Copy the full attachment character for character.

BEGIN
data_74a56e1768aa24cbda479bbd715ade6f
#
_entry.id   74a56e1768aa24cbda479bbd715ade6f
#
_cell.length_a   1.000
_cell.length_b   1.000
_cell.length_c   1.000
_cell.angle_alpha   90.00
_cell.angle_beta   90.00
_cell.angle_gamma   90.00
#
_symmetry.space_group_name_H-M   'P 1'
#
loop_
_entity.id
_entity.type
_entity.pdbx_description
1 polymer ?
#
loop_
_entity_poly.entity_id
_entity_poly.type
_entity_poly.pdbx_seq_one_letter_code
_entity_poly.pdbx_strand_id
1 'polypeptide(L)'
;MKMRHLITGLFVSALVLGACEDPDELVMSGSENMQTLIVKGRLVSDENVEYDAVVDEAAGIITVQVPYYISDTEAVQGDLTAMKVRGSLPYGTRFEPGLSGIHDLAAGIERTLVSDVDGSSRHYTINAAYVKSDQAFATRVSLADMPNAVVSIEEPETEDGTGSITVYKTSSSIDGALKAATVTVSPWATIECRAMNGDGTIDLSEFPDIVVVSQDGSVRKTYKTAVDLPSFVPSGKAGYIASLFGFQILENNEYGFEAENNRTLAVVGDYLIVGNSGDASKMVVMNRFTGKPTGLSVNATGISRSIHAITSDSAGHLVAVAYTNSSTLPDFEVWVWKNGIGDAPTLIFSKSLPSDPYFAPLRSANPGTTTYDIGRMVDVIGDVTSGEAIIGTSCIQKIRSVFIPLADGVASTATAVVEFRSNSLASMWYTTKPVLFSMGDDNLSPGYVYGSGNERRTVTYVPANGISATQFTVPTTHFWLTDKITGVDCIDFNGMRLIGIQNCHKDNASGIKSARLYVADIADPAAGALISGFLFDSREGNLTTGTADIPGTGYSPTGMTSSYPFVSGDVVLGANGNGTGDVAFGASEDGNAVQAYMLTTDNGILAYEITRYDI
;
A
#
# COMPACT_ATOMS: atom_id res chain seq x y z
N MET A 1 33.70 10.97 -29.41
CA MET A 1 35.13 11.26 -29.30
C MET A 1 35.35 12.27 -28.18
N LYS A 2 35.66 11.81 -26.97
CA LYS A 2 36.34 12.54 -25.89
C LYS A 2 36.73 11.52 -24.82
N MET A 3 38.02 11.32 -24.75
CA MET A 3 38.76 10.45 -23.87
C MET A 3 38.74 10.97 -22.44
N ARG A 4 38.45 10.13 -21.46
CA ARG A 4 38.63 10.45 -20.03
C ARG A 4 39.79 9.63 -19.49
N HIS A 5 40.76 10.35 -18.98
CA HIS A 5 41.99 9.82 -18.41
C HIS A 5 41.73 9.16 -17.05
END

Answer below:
data_74a56e1768aa24cbda479bbd715ade6f
#
_entry.id   74a56e1768aa24cbda479bbd715ade6f
#
_cell.length_a   1.000
_cell.length_b   1.000
_cell.length_c   1.000
_cell.angle_alpha   90.00
_cell.angle_beta   90.00
_cell.angle_gamma   90.00
#
_symmetry.space_group_name_H-M   'P 1'
#
loop_
_entity.id
_entity.type
_entity.pdbx_description
1 polymer ?
#
loop_
_entity_poly.entity_id
_entity_poly.type
_entity_poly.pdbx_seq_one_letter_code
_entity_poly.pdbx_strand_id
1 'polypeptide(L)'
;MKMRHLITGLFVSALVLGACEDPDELVMSGSENMQTLIVKGRLVSDENVEYDAVVDEAAGIITVQVPYYISDTEAVQGDLTAMKVRGSLPYGTRFEPGLSGIHDLAAGIERTLVSDVDGSSRHYTINAAYVKSDQAFATRVSLADMPNAVVSIEEPETEDGTGSITVYKTSSSIDGALKAATVTVSPWATIECRAMNGDGTIDLSEFPDIVVVSQDGSVRKTYKTAVDLPSFVPSGKAGYIASLFGFQILENNEYGFEAENNRTLAVVGDYLIVGNSGDASKMVVMNRFTGKPTGLSVNATGISRSIHAITSDSAGHLVAVAYTNSSTLPDFEVWVWKNGIGDAPTLIFSKSLPSDPYFAPLRSANPGTTTYDIGRMVDVIGDVTSGEAIIGTSCIQKIRSVFIPLADGVASTATAVVEFRSNSLASMWYTTKPVLFSMGDDNLSPGYVYGSGNERRTVTYVPANGISATQFTVPTTHFWLTDKITGVDCIDFNGMRLIGIQNCHKDNASGIKSARLYVADIADPAAGALISGFLFDSREGNLTTGTADIPGTGYSPTGMTSSYPFVSGDVVLGANGNGTGDVAFGASEDGNAVQAYMLTTDNGILAYEITRYDI
;
A
#
# COMPACT_ATOMS: atom_id res chain seq x y z
N MET A 1 33.70 10.97 -29.41
CA MET A 1 35.13 11.26 -29.30
C MET A 1 35.35 12.27 -28.18
N LYS A 2 35.66 11.81 -26.97
CA LYS A 2 36.34 12.54 -25.89
C LYS A 2 36.73 11.52 -24.82
N MET A 3 38.02 11.32 -24.75
CA MET A 3 38.76 10.45 -23.87
C MET A 3 38.74 10.97 -22.44
N ARG A 4 38.45 10.13 -21.46
CA ARG A 4 38.63 10.45 -20.03
C ARG A 4 39.79 9.63 -19.49
N HIS A 5 40.76 10.35 -18.98
CA HIS A 5 41.99 9.82 -18.41
C HIS A 5 41.73 9.16 -17.05